Now, other hard-top convertibles have compromised space in their trunks, but not as badly as the G37. It’s a deal breaker if you’re in the market for a convertible that can actually seat three or four for a weekend getaway. However, if you’re an Empty Nester with neither kids nor college payments to worry about, get thee to an Infiniti dealer and check out this all-new G37.
It’s a great coupe on a whole bunch of levels. As mentioned, it’s eye candy, which is always nice. No price is available on this model yet, because it doesn’t go on sale until June. (The model loaned to me for a week by Infiniti was a pre-production G37 but I could detect no problems with it.) I would ballpark this convertible starting at around $40,000 before options are thrown in.
The interior is hard to beat and is first class all the way. The G convertible’s interior includes standard leather-appointed seating, an available Bose Open Air Sound System that dynamically changes equalization based on outside noise, top position and vehicle speed, an adaptive dual zone climate control system that adjusts fan speed in accordance to top position and vehicle speed, and available climate-controlled seats that provide both heating and cooling functions. (Trust me, you’ll love that cooling function on hot summer days.)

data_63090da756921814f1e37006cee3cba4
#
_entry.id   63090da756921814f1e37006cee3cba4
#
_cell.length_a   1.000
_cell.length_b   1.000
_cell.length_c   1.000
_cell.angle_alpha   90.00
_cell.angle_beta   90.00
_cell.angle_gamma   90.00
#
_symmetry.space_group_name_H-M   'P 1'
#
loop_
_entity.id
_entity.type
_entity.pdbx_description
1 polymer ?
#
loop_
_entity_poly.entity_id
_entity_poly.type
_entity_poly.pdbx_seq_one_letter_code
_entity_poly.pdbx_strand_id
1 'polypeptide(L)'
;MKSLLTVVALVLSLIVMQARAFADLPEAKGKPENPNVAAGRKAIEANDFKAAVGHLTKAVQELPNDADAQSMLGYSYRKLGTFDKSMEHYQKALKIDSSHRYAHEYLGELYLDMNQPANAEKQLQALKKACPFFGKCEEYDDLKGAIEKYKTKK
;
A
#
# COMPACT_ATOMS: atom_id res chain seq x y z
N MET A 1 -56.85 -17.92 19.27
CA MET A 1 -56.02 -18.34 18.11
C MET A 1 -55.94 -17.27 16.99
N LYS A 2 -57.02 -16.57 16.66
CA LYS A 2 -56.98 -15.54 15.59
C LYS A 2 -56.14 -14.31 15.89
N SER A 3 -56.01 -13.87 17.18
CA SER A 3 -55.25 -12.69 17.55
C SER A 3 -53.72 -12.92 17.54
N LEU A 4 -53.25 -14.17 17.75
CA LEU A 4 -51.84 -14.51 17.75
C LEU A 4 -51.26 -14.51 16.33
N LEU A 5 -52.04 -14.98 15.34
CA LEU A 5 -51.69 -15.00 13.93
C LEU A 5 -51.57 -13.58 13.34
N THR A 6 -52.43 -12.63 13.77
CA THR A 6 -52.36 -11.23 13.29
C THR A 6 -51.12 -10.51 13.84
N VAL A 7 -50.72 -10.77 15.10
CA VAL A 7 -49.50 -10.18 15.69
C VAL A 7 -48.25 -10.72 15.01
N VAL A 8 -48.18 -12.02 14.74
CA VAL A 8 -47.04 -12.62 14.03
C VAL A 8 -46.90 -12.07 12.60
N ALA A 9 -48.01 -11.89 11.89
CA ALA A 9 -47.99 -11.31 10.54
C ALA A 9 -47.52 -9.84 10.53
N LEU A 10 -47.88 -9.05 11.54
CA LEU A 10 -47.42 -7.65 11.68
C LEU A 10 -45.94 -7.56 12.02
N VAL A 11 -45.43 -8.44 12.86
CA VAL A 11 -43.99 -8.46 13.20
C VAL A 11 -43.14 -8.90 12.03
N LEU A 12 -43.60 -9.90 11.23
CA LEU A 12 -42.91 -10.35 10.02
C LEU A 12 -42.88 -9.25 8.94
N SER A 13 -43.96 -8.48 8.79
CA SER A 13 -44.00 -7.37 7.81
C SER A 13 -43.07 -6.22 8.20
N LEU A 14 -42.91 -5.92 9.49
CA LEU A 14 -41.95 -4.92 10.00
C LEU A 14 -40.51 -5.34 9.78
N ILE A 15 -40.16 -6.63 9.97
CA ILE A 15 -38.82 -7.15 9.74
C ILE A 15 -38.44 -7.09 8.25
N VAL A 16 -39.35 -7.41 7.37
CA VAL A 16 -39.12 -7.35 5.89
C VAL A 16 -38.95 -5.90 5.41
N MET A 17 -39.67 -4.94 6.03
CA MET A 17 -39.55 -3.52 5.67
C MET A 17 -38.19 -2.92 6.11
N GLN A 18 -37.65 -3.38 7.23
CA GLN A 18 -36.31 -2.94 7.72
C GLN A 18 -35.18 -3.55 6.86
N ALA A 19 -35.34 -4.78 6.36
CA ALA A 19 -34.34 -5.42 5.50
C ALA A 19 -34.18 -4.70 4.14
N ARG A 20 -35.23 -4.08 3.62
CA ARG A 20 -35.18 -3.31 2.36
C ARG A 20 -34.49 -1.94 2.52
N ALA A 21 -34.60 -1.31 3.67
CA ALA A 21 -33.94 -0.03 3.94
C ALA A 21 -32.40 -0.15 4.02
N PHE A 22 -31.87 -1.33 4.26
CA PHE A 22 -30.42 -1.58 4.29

A power walk-in device with position memory provides easy access to the second row seats (the front seats move forward automatically at the touch of a button to allow passengers into the rear seats). An available rear wind deflector helps reduce wind turbulence when the top is down. Remember, though, only the tiniest of creatures can fit in the back and there’s no place to store that wind deflector when it’s not in use and the top is down.
Every 2009 G Convertible comes equipped with a standard 3.7-liter VQ-series V6 rated at 325 horsepower. The engine is mated to either an electronically controlled 7-speed automatic transmission with available magnesium paddle shifters or a responsive close-ratio 6-speed manual transmission. The G37S Convertible Sport 6MT adds sport-tuned steering and larger sport brakes, along with 19-inch aluminum-alloy wheels and W-rated performance tires.